As I mentioned in the last post, I haven't been spending as much time outside, the past few weeks-- mainly avoiding the unpleasant heat and humidity-- but I've spent at least 15 to 20 minutes outside every day of August so far (for a grand total of three days). I'm pulling weeds (always more of that to do), moving a few pots around, making sure potted plants have enough water, deadheading, and collecting seeds (on the few plants where they've already begun to ripen).
When I took the "garden survey" photos, I was surprised to see that the double purple rose of Sharon had been blooming. The sneaky thing waited to flower until my back was turned. I wonder if certain varieties of these large shrubs/small trees always bloom earlier/later than others or if it's a reflection of the plant's age/health/settled-ness in a location. For whatever reason, the single-flowered white and pinky-purple roses of Sharon started flowering much (months) earlier than any of the double-flowered ones did, this year.
The purple coneflowers are mostly drying out and going to seed, but there are still a few newer flowers, here and there.
Last summer, Mom gave me a clump of perennial rudbeckia/black-eyed Susans from Granny L.'s garden. (I think she'd accidentally pulled it up.) It wasn't the best time of year for transplanting, but worth a try. So I planted it, cut it back (saving the seedheads), and kept it watered. It didn't look very happy, but a few leaves hung around.
This year, that plant has come back and flowered. Not profusely, but hey! Flowers! There are also a few new plants growing around it that must have come from the seed I scattered. At first, I thought it was strange that those seeds sprouted, while the ones I reserved for sowing in pots didn't do a thing-- but now I suspect that they need a cold treatment, which the ones in pots didn't get. If I collect seeds, this year, I'll try winter-sowing them so there's no need to fuss with stratification in the fridge.
None of the new plants have flowered, yet, and may not do so until next summer.
This lantana came from Mom. I'm pretty sure it's the annual type, but it may be possible to take cuttings to keep over the winter... The pastel pink is much more subdued than the perennial lantana growing in front of the garage. (It's forbidden from the yard because its berries are poisonous, and I was afraid the dogs could possibly try to eat them. I'll need to keep an eye on this new lantana. If it makes berries, they'll need to be cut off, just in case...)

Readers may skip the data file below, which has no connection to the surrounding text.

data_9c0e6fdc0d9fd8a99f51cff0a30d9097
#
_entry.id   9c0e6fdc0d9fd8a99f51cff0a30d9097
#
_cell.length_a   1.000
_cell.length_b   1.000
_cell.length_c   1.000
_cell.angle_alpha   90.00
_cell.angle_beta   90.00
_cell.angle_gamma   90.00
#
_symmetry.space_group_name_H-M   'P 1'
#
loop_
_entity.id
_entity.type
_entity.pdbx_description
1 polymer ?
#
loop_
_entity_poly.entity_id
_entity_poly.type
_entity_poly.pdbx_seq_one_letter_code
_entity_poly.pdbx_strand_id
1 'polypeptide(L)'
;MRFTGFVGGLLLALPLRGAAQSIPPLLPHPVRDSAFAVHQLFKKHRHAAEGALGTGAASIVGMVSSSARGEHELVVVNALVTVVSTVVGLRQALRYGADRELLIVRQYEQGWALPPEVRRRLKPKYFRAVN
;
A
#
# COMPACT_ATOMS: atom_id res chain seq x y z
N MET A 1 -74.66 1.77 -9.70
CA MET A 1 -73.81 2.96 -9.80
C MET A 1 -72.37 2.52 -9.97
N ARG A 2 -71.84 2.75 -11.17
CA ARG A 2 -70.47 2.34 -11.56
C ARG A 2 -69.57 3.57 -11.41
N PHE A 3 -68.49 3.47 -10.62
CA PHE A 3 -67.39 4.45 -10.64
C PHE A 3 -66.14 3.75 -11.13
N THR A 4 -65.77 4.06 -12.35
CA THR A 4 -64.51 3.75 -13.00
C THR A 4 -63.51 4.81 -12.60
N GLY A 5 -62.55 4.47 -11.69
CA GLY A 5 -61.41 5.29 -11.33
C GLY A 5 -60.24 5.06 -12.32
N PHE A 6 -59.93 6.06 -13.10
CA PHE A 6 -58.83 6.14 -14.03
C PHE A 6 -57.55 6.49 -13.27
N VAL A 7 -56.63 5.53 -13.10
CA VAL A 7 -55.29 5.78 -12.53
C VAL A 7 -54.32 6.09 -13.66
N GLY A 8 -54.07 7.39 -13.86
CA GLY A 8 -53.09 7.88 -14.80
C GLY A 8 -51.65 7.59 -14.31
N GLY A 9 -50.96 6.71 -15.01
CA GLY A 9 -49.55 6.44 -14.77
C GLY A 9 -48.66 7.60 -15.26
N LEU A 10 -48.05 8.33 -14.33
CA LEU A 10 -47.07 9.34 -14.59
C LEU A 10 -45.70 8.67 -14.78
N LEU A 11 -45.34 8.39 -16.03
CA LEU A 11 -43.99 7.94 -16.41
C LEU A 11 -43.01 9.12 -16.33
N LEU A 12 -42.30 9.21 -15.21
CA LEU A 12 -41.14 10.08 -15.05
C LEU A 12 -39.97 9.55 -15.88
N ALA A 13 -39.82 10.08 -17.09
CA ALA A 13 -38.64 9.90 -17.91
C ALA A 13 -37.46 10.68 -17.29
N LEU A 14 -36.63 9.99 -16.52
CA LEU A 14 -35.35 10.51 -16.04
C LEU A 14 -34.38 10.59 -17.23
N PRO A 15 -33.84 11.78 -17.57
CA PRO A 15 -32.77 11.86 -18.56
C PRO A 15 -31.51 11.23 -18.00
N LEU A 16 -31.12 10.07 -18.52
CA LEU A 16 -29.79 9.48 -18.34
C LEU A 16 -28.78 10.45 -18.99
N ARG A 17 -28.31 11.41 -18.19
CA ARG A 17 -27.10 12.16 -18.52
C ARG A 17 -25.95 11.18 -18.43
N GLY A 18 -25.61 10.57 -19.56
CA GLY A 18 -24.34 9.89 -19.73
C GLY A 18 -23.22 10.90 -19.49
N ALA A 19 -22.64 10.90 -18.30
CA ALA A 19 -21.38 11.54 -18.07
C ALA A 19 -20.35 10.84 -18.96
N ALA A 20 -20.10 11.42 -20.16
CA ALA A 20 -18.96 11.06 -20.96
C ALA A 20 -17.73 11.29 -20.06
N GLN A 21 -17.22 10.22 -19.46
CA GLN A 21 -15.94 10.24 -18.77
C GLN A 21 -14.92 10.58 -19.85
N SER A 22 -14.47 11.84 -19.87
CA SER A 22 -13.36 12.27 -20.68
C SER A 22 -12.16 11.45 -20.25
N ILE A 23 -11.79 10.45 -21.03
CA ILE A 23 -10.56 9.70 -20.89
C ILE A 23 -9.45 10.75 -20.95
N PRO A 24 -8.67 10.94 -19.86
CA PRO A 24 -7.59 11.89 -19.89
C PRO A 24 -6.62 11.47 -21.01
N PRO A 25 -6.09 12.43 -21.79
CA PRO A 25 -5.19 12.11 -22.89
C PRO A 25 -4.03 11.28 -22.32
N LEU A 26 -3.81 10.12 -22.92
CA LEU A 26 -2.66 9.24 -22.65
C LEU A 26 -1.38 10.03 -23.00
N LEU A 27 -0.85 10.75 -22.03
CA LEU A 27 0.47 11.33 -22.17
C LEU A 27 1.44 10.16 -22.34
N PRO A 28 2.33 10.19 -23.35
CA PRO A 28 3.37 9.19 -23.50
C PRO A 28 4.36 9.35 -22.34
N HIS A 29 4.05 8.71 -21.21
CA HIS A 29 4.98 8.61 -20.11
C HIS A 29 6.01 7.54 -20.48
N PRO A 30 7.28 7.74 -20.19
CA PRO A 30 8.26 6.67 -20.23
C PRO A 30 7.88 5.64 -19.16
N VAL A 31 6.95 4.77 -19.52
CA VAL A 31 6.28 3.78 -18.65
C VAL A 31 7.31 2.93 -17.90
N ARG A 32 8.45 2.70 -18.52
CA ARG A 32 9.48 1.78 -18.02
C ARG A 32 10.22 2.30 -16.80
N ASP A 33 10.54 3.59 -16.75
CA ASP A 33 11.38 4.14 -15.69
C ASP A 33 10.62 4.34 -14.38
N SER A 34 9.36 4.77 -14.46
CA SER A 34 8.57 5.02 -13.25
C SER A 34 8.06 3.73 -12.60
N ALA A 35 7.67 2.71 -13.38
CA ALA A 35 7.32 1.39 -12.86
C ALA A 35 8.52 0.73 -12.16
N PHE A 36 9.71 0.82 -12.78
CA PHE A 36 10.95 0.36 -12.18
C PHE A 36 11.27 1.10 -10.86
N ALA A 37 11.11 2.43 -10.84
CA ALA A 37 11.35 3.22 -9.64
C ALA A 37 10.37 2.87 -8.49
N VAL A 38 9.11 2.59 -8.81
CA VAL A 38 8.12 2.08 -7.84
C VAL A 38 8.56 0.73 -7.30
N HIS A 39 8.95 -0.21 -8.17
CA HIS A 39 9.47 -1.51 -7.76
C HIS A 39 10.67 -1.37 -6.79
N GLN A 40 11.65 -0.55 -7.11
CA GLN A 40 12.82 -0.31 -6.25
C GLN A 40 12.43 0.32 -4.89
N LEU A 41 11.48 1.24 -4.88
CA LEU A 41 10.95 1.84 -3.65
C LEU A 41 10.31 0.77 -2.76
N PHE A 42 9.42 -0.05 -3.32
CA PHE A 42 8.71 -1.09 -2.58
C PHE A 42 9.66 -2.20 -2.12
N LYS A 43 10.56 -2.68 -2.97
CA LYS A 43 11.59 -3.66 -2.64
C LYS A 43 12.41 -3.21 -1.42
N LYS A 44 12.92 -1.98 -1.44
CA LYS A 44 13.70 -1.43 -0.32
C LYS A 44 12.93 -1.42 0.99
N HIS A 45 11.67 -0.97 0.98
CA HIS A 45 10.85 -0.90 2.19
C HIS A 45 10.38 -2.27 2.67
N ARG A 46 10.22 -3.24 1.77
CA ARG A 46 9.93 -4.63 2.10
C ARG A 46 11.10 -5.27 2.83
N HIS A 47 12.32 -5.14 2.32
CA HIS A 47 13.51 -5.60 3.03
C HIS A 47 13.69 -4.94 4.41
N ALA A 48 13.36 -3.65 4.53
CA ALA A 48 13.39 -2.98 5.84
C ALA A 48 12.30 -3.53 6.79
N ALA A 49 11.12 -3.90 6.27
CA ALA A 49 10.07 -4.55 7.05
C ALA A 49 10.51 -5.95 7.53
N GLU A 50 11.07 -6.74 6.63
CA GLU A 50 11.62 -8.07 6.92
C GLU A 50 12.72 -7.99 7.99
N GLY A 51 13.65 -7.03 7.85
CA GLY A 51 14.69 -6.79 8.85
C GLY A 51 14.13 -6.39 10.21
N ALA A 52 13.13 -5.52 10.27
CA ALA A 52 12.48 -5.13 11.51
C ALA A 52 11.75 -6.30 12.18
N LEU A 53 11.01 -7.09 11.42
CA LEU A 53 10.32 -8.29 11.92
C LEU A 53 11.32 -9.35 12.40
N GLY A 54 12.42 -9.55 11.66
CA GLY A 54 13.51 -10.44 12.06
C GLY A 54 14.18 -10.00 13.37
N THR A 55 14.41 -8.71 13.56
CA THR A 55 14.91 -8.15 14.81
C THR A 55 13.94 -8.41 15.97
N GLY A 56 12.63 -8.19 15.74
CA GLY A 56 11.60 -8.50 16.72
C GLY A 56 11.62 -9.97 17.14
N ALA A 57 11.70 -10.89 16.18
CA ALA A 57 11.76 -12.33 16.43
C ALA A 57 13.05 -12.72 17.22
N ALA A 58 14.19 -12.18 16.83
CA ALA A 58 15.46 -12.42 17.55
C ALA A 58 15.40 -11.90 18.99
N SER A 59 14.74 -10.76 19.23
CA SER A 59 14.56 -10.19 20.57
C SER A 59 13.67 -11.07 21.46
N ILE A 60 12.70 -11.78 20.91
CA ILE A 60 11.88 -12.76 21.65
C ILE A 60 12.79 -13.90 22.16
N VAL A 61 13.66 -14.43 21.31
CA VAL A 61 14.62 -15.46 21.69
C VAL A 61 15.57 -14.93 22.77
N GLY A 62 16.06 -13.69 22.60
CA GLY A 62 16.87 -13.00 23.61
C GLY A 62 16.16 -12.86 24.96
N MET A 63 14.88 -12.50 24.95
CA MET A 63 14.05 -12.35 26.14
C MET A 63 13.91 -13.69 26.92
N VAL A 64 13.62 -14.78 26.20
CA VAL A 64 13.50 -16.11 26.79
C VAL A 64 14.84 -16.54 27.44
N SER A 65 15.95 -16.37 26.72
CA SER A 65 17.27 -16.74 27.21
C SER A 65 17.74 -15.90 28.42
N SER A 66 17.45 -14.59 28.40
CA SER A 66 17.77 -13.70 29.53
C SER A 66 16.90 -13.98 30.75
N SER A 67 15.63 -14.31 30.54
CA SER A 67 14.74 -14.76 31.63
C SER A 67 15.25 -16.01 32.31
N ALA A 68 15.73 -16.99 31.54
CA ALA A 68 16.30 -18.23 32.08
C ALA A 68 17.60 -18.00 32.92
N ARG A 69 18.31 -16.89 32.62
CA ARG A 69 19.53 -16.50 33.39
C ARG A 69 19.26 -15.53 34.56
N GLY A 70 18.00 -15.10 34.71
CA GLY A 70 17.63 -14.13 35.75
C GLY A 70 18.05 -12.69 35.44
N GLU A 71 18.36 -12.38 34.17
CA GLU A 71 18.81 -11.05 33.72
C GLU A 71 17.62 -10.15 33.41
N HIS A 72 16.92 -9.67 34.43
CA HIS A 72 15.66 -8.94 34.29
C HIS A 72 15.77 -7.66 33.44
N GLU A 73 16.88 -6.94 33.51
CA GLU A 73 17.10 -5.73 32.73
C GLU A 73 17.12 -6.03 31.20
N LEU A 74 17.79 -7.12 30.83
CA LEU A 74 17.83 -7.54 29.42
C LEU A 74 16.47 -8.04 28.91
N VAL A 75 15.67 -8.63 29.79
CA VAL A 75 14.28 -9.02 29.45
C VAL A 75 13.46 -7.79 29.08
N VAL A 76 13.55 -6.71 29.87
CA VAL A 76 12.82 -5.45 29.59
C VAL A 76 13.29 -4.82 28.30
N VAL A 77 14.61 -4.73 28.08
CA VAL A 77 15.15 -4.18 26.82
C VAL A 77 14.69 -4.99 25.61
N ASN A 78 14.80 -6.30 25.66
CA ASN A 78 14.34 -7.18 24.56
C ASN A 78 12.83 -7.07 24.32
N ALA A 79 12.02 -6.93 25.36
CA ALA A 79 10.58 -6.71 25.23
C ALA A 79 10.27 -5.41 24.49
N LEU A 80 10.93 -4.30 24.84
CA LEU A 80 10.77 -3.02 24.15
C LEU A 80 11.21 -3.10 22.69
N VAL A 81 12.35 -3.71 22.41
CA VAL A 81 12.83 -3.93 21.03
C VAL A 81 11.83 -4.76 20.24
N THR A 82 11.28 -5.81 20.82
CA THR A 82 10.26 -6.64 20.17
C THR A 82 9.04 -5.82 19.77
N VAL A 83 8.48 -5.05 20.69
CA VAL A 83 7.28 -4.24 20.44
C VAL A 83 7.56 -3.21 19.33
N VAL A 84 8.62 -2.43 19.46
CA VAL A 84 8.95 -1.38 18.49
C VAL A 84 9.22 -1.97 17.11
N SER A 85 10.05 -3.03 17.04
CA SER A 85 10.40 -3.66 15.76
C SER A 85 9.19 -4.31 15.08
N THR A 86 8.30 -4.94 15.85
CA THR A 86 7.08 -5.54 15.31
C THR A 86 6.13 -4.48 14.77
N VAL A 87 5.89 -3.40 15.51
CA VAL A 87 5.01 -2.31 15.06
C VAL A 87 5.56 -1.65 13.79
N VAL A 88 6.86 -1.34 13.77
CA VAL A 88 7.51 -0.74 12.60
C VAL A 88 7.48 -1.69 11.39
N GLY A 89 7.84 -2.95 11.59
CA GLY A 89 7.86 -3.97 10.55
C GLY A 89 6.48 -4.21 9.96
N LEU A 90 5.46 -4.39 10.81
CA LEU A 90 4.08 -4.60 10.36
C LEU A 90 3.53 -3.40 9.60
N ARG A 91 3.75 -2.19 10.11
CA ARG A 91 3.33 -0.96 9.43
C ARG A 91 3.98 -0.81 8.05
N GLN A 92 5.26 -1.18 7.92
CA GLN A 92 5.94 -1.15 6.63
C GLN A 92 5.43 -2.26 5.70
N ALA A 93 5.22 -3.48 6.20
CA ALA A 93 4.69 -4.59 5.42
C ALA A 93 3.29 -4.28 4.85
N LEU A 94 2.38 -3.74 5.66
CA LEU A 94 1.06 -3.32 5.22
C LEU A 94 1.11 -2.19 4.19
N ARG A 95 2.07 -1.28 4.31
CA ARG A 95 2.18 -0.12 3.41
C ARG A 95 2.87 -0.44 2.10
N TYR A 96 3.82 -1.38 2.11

The 'Little Lime' hydrangea blooms are aging to a very faint pink blush. Pretty!
This is another type of rudbeckia-- Rudbeckia nitida or Rudbeckia lacinata 'Autumn Sun', a.k.a. 'Herbstonne', sometimes known as "cutleaf coneflower. This plant is new to the garden this year. It can grow up to seven feet tall, though I think the flowers of mine are "only" somewhere around 5 or 5.5 feet, so far this year.
'Autumn Sun' can take hot, humid summers, but it's not supposed to be particularly tolerant of drought, so I need to remember to keep it watered during dry spells. It seems fine with the care I've given it, so far, which included watering every few days without rain. Mine is in a fairly dry, sandy soil, though it would be even happier in moist soil.
I'm not sure if it comes true from seed, but I'll try to save some to winter sow. If nothing else, I'd like to divide it (once it seems big/settled enough) and try a piece of it in the heavy clay soil of the front yard.
Coreopsis 'Mercury Rising'.
Dragonfly on salvia 'Pizzazz Purple'.
'Lady Margaret' passionflower.
These took a while to get started, but they've covered their trellis pretty well, now, and are meandering along the wire fence, too. I've read that the best time to take cuttings is spring and fall, so I'll give it a try, some time later this year. Apparently some types root easily and others are reluctant, but it can't hurt to try. (After all, the vines are going to die back to the ground in winter, anyway.)
August is off to a hot start, but first thing in the morning, it's really not that different from how it felt back in mid-June.